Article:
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Forum topic by mr_b_pfister posted 07-27-2014 04:25 AM 496 views 0 times favorited 6 replies Add to Favorites Watch
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mr_b_pfister

6 posts in 137 days


07-27-2014 04:25 AM

I recently picked up a Powermatic 62 off craigslist for $250. It’s a very cool saw, and, as you might imagine, I have developed feelings for it. However, all relationships come with some baggage. We have issues. The first thing I noticed was that it shakes like a washing machine when I turn it on. (Is it something I said?) Upon closer inspection, I could see that the blade has some side to side wobble as it turns. (It’s not the blade itself.) I figure the problem is either a bend in the arbor shaft itself or worn out arbor bearings. Wondering if anyone has any experience with these machines or a similar problem.

I have discovered that the bearings are a common model, so will be easy and cheap to replace. I have removed the arbor and it is not obviously bent, so I am hopeful the bearings are the problem. Any advice for things to watch out for when replacing the bearings? (e.g. Is there something I need to do to make sure they are straight, or will the housing take care of this for me?)

Also, supposing the bearings don’t do it. I guess my next step would be replacing the arbor itself? I hope not. I have read that the 62 shares some parts with the 66, which are readily available. Anybody know if the arbor shaft is one of these? They look similar in manuals. The part is around 175 bucks, so I’d rather avoid going that route if I can. I’m going to replace the belt with an original model, just to cover my bases. Any other thoughts?


6 replies so far

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Loren

7807 posts in 2365 days


#1 posted 07-27-2014 04:42 AM

Check the arbor flange. Take the blade off and using a
pencil, icepick or similar instrument, contact the flange
lightly and rotate the belt. You’ll be able to feel if
the flange is out of flat. You’ll be resting your hand
holding the instrument in such a way that the your
hand won’t move.

If the flange is out of flat look at Woodgears.ca for
the article on flange facing with an oil stone.

You certainly may be right about the bearings but
don’t jump to that conclusion just yet.

-- http://lawoodworking.com

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freddy1962

888 posts in 266 days


#2 posted 07-27-2014 04:45 AM

A picture would be nice. They look like pretty nice heavy contractor saws. The guys on owwm.org could tell you about interchangeable parts. Hopefully for a few more bucks for a belt and bearings, you’ll have a nice user.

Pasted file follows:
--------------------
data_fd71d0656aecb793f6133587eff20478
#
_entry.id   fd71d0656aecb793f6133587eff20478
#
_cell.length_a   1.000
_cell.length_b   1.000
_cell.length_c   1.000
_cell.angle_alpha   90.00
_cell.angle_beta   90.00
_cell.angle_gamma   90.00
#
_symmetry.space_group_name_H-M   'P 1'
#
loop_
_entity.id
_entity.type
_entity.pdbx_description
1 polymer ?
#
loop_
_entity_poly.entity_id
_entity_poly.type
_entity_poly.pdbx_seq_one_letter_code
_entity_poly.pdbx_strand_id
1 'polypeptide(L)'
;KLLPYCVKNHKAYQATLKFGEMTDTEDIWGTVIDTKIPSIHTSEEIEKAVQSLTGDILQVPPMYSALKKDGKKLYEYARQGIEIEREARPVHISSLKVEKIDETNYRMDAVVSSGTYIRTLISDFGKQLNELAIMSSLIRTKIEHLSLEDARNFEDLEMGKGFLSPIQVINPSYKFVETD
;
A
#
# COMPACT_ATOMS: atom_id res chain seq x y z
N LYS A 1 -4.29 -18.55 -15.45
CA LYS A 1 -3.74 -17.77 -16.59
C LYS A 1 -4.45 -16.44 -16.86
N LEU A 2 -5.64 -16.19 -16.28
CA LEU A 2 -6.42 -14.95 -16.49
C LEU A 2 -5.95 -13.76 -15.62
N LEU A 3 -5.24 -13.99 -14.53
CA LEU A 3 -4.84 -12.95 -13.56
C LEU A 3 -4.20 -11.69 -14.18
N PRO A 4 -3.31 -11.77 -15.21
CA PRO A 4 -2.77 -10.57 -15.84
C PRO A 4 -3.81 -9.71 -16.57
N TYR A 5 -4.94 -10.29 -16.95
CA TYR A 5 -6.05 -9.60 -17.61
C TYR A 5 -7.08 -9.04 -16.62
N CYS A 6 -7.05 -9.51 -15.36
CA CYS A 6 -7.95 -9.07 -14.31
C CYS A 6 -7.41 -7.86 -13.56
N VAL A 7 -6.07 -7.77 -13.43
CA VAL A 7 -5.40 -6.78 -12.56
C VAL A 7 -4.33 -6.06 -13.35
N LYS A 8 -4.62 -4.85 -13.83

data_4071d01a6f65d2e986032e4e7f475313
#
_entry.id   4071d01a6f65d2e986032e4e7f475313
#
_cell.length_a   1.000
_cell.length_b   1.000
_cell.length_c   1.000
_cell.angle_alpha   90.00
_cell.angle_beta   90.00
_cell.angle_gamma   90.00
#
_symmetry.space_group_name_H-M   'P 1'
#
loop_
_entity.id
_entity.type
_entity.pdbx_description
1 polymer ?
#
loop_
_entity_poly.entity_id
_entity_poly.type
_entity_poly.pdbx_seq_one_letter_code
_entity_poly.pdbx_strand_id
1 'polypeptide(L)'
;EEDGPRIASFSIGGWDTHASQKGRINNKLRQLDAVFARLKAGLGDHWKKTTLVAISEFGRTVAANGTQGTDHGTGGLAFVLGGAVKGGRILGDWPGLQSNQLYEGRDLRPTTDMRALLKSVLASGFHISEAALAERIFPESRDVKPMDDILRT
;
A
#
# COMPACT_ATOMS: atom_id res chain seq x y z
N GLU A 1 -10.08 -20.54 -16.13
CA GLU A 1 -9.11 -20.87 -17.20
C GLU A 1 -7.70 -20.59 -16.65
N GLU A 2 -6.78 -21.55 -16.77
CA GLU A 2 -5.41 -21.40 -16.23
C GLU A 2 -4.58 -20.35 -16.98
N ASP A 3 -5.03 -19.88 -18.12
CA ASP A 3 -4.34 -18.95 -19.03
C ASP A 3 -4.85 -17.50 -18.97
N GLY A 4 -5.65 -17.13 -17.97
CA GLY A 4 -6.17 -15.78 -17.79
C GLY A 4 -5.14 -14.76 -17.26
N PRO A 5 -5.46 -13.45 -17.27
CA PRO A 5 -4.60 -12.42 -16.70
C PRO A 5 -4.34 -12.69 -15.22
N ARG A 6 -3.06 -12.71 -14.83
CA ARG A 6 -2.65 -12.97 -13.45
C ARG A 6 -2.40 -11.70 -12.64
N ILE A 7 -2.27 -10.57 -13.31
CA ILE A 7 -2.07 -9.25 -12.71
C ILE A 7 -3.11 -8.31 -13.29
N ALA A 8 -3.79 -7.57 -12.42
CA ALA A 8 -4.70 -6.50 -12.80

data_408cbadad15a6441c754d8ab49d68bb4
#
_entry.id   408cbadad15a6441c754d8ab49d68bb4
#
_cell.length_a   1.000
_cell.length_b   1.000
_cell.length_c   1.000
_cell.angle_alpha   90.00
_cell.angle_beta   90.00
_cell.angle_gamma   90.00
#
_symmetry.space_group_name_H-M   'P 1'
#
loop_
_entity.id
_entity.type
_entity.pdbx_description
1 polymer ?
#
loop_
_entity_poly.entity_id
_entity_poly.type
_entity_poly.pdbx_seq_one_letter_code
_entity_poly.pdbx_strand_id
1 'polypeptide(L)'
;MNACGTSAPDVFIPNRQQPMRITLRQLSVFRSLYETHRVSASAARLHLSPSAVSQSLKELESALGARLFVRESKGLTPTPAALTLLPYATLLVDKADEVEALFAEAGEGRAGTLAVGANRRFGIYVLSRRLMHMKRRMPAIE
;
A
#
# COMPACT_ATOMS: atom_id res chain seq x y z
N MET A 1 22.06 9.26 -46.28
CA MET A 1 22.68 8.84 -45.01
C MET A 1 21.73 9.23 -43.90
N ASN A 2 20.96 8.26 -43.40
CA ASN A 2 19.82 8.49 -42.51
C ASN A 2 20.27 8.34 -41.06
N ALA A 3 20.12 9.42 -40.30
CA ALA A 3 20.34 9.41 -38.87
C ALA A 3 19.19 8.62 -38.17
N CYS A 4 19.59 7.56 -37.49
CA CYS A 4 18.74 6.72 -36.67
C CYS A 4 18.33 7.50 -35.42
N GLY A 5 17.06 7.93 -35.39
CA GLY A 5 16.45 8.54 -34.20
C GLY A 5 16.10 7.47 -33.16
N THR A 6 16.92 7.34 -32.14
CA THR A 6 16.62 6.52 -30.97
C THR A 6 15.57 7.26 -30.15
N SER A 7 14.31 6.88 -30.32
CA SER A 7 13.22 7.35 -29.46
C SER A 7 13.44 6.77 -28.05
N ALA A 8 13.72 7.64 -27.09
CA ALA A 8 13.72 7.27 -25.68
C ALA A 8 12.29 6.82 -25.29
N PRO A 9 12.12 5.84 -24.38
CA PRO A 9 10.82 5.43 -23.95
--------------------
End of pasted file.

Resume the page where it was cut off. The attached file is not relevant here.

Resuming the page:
-- JEFF Illinois (Banks of the Mississippi)

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oldnovice

3845 posts in 2085 days


#3 posted 07-27-2014 06:43 AM

I am not familiar with Powermatic. However, when you get your wobble solved, change your belts to power twist belts. It made an enormous difference on my saw and most of the jocks on this site agree that they are a worthwhile changeover.

-- "I never met a board I didn't like!"

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mr_b_pfister

6 posts in 137 days


#4 posted 07-28-2014 01:13 AM

Great! Thanks for the info, guys. I’m already committed to the bearing and belt change, so I will check the arbor flange after that. Then I’ll look into the power twists if I feel the need to take it to the next level. What are supposed to be the advantages of those belts?

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mr_b_pfister

6 posts in 137 days


#5 posted 07-28-2014 03:28 PM

Never mind that question on the power twist. The search function answered it just fine. I’m going to check out the Harbor Freight version. Thanks guys.

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oldnovice

3845 posts in 2085 days


#6 posted 07-28-2014 08:43 PM

mrbpfister, power twist belts are a fine replacement because the reduce the a out of vibration of a belt powered tool as they do not allow harmonics to build up.

Vibration in a power tool, although probably not dangerous, are a nuisance and can result in fatigue in both parts of the tool and the operator.

-- "I never met a board I didn't like!"

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